tapping trail dust
from the harmonica . . .
twilight stars

12 Responses

  1. Ellen Grace Olinger Says:

    Wonderful haiku. From the trail to the stars, and with music. Thank you.

  2. Gisele LeBlanc Says:

    Such beautifully captured sensory images! Absolutely lovely! :)

  3. Alan Summers Says:

    Well, when you are gifted by a Chad Lee Robinson haiku you know it will take you on a journey that will stay with you a long time.

    Robinson somehow makes us have an incredible tale by our own fireside, but we still get to taste his part of the world:

    tapping trail dust
    from the harmonica . . .
    twilight stars


    And a wonderful alliterative boost adds to the musicality of the piece.

    warm regards,

    Alan, With Words

  4. smilealong2013 Says:

    Thank you. It's magical.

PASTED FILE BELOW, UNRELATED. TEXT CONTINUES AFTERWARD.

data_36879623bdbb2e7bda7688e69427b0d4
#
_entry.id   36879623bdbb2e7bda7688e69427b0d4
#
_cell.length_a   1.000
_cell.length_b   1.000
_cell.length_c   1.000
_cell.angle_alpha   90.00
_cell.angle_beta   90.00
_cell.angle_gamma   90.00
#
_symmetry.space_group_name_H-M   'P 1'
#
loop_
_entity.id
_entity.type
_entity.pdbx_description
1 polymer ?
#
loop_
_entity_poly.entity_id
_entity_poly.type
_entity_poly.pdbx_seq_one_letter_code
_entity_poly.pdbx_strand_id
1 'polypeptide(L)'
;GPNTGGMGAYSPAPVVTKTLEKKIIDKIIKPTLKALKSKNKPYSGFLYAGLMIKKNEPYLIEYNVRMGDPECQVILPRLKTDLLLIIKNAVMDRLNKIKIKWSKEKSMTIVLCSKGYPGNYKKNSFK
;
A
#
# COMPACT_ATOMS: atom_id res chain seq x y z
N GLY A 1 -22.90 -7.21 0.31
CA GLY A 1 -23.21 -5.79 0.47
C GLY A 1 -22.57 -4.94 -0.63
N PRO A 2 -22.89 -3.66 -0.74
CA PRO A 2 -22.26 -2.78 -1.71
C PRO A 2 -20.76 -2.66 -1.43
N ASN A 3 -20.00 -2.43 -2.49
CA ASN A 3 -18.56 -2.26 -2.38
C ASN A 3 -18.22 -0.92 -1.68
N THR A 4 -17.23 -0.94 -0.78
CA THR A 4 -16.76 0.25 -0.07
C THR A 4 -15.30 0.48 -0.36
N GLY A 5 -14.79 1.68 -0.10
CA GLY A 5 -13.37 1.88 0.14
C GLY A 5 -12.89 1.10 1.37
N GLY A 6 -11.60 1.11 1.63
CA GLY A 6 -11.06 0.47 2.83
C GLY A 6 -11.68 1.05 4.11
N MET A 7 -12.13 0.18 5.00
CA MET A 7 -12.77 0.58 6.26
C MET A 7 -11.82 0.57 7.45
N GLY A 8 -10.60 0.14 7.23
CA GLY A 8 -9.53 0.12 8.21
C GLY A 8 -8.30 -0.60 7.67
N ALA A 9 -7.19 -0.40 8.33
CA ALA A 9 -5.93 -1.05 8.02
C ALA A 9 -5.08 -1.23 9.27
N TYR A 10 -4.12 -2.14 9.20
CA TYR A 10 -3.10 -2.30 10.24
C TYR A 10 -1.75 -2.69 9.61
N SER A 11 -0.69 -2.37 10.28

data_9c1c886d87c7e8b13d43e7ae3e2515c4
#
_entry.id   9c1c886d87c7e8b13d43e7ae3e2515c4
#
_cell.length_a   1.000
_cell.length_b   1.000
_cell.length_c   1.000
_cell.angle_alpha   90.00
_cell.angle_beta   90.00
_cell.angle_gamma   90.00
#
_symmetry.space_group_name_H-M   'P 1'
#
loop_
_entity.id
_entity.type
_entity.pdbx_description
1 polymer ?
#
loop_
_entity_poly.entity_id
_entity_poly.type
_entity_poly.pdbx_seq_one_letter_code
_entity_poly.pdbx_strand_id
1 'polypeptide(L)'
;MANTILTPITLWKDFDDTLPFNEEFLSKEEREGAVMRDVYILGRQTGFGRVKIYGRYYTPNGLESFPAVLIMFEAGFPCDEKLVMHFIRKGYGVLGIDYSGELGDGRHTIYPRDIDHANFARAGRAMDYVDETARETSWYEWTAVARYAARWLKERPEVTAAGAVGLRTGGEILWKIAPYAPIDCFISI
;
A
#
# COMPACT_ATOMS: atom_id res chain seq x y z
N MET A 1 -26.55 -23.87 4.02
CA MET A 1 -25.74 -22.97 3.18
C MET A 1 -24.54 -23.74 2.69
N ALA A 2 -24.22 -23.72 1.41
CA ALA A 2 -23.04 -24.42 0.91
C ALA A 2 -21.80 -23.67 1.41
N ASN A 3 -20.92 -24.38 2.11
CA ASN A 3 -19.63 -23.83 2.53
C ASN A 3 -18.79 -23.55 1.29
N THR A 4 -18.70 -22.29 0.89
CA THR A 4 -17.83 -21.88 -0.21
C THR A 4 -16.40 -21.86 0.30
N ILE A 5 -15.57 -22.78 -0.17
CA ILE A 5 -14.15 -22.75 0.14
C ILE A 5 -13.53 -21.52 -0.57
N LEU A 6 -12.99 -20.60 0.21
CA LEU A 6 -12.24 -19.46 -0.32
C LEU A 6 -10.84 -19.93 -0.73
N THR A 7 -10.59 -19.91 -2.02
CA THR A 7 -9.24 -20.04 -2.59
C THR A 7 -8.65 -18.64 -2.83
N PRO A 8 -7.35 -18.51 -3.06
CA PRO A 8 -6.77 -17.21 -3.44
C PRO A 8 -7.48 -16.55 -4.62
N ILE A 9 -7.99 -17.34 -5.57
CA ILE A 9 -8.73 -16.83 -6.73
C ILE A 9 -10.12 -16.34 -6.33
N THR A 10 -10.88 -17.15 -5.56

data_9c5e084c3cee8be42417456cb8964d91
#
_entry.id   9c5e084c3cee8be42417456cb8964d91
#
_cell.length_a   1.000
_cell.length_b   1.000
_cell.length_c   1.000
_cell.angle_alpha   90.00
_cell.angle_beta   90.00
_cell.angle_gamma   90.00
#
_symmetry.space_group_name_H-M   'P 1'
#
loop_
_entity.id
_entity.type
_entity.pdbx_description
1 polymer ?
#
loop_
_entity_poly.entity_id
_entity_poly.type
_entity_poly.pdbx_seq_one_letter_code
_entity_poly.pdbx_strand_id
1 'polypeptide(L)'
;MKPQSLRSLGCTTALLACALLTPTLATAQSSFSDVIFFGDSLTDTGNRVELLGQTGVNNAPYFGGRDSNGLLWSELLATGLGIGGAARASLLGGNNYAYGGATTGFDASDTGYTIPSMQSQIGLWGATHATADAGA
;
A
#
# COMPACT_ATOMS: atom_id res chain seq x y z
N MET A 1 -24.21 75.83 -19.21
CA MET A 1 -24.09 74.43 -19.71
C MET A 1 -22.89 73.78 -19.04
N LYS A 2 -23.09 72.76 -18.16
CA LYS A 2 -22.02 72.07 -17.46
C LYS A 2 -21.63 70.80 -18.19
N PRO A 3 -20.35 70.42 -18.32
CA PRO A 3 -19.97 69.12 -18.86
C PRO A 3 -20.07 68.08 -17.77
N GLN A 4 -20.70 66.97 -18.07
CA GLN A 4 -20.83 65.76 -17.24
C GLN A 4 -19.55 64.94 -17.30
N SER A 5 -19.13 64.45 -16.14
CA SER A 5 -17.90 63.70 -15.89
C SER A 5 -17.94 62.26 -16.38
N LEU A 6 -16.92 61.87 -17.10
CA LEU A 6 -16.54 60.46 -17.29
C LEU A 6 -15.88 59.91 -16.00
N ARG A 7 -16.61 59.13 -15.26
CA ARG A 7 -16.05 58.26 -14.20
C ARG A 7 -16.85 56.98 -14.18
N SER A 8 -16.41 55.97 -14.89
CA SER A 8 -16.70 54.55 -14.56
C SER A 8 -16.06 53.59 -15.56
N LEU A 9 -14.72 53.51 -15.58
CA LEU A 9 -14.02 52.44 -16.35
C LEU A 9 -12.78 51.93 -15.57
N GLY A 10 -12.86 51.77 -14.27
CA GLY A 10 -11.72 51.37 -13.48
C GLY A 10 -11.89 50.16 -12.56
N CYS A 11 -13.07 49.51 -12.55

5. Linda Long Says:

    Thank you. It’s magical.

  6. Ronald Grognet Says:

    a strain of music
    across the hills

  7. JoeMcKeon Says:

    Excellent work! I can feel the warmth of the campfire and smell the herd not far away!
    Keep playing for us! Joe

  8. haikuapprentice Says:

    You know you reading a truly great haiku when you are literally pulled into a different place and time. So it is with this poem.

    Chad Lee Robinson delivers us into his world through this rich, multi-sensory poem. The smell of the dust, the open horizon with the twilight stars first appearing, and the sounds… oh the musicality of the sounds. Chad literally invites us to "tap" along with him as he conjures a virtual campfire and plays for us on his harmonica. Magical poem.


  9. snakypoet Says:

    I'm there!

  10. Paresh Says:

    tapping trail dust
    from the harmonica . . .
    twilight stars

    what transpires in this haiku is truly magical without making it cynical even in the slightest way. The haiku has almost been plucked out of a Neil Gaiman universe. What you treat us here with is a lasting legacy of a delicately unfolding magic.

  11. seaviewwarrenpoint Says:

    I can hear the blues! Lovely :)


  12. Barbara Kaufmann Says:

    Many layers to ponder and enjoy. A poem to reread and savor!

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